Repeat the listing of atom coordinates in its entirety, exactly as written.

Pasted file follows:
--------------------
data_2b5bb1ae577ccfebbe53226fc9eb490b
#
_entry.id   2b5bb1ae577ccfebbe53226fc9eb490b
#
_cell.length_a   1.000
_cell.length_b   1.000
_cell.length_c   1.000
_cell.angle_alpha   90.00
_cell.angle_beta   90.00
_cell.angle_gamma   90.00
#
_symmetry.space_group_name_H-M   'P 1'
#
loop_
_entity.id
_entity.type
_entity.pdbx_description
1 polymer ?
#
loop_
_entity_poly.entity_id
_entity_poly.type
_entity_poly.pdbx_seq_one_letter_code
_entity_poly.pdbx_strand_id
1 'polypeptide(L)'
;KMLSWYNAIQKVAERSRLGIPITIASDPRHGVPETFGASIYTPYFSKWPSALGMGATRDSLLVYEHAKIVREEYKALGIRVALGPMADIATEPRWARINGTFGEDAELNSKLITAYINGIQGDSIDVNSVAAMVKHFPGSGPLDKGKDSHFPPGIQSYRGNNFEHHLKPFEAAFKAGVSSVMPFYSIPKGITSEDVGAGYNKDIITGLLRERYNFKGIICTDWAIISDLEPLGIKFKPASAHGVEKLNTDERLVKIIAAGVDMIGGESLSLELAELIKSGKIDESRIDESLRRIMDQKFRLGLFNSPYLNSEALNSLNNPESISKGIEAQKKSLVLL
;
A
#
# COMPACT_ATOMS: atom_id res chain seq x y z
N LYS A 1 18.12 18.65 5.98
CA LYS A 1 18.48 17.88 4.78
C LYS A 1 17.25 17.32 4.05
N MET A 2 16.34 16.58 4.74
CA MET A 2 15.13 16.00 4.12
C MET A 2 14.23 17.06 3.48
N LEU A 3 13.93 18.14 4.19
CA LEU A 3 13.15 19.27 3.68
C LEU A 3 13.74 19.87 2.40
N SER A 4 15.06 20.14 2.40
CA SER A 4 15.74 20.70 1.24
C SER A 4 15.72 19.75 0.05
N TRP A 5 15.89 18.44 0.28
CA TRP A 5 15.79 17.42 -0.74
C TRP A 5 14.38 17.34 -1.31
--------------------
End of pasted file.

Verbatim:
data_2b5bb1ae577ccfebbe53226fc9eb490b
#
_entry.id   2b5bb1ae577ccfebbe53226fc9eb490b
#
_cell.length_a   1.000
_cell.length_b   1.000
_cell.length_c   1.000
_cell.angle_alpha   90.00
_cell.angle_beta   90.00
_cell.angle_gamma   90.00
#
_symmetry.space_group_name_H-M   'P 1'
#
loop_
_entity.id
_entity.type
_entity.pdbx_description
1 polymer ?
#
loop_
_entity_poly.entity_id
_entity_poly.type
_entity_poly.pdbx_seq_one_letter_code
_entity_poly.pdbx_strand_id
1 'polypeptide(L)'
;KMLSWYNAIQKVAERSRLGIPITIASDPRHGVPETFGASIYTPYFSKWPSALGMGATRDSLLVYEHAKIVREEYKALGIRVALGPMADIATEPRWARINGTFGEDAELNSKLITAYINGIQGDSIDVNSVAAMVKHFPGSGPLDKGKDSHFPPGIQSYRGNNFEHHLKPFEAAFKAGVSSVMPFYSIPKGITSEDVGAGYNKDIITGLLRERYNFKGIICTDWAIISDLEPLGIKFKPASAHGVEKLNTDERLVKIIAAGVDMIGGESLSLELAELIKSGKIDESRIDESLRRIMDQKFRLGLFNSPYLNSEALNSLNNPESISKGIEAQKKSLVLL
;
A
#
# COMPACT_ATOMS: atom_id res chain seq x y z
N LYS A 1 18.12 18.65 5.98
CA LYS A 1 18.48 17.88 4.78
C LYS A 1 17.25 17.32 4.05
N MET A 2 16.34 16.58 4.74
CA MET A 2 15.13 16.00 4.12
C MET A 2 14.23 17.06 3.48
N LEU A 3 13.93 18.14 4.19
CA LEU A 3 13.15 19.27 3.68
C LEU A 3 13.74 19.87 2.40
N SER A 4 15.06 20.14 2.40
CA SER A 4 15.74 20.70 1.24
C SER A 4 15.72 19.75 0.05
N TRP A 5 15.89 18.44 0.28
CA TRP A 5 15.79 17.42 -0.74
C TRP A 5 14.38 17.34 -1.31